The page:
Danille Christensen - The Art and Science of Preserving: Food, the Humanities, and Knowledge Regimes
Canning today is often used as shorthand for "food preserved in jars" although, historically, vernacular nomenclature separated preserving from plain canning. The former included items that depended on high sugar or high acetic or lactic acid content, while the latter referenced a newer process that aimed to maintain the "natural" taste of a greater range f foods by relying mostly on heat rather than additives. This presentation examines both processes in relation to broader discourses about how knowledge and knowers are made, classified, and ranked.
The conversation around home-bottled fruits and vegetables can tell us much about knowledge regimes, including the segregation of art from science. It is not an accident that we still recognize jellies and pickles as artisanal, while "plain" canning is couched in the language of technology-assisted measurement and scientific prescription.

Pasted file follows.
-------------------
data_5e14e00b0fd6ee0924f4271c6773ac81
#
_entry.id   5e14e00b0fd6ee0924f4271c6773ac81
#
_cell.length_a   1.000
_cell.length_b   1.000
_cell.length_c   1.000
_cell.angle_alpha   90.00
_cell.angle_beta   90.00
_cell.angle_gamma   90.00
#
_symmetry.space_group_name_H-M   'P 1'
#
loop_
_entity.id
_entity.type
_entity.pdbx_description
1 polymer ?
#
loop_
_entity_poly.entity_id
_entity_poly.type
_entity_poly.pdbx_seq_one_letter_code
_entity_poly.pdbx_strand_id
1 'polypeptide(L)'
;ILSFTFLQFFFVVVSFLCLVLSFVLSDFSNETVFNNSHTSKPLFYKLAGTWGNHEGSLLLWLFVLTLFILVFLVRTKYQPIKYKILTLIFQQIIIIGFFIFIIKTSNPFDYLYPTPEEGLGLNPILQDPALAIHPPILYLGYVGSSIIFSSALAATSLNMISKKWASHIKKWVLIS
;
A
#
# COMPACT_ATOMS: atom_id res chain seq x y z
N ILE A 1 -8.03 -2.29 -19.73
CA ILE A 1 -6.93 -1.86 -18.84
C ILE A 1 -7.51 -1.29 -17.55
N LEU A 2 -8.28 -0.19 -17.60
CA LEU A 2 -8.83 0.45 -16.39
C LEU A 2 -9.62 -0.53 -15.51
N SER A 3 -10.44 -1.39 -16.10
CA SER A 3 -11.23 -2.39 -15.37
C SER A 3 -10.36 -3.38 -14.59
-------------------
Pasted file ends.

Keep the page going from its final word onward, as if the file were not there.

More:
Dr. Danille Christensen is an Assistant Professor of Public Humanities in Virginia Tech's Department of Religion and Culture. Broadly concerned with rhetorics of vernacular performance, she combines archival and ethnographic research with close analysis of texts, objects, and technologies, focusing on the ways social hierarchies are maintained and refigured through discursive and material means. Her current book project - a study of how and why home canning has been promoted in the United States over the last century or so - concentrates on how repeated canning enthusiasms reflect varied social and technological contexts even as they bolster fairly stable notions about who possesses legitimate, authoritative knowledge.
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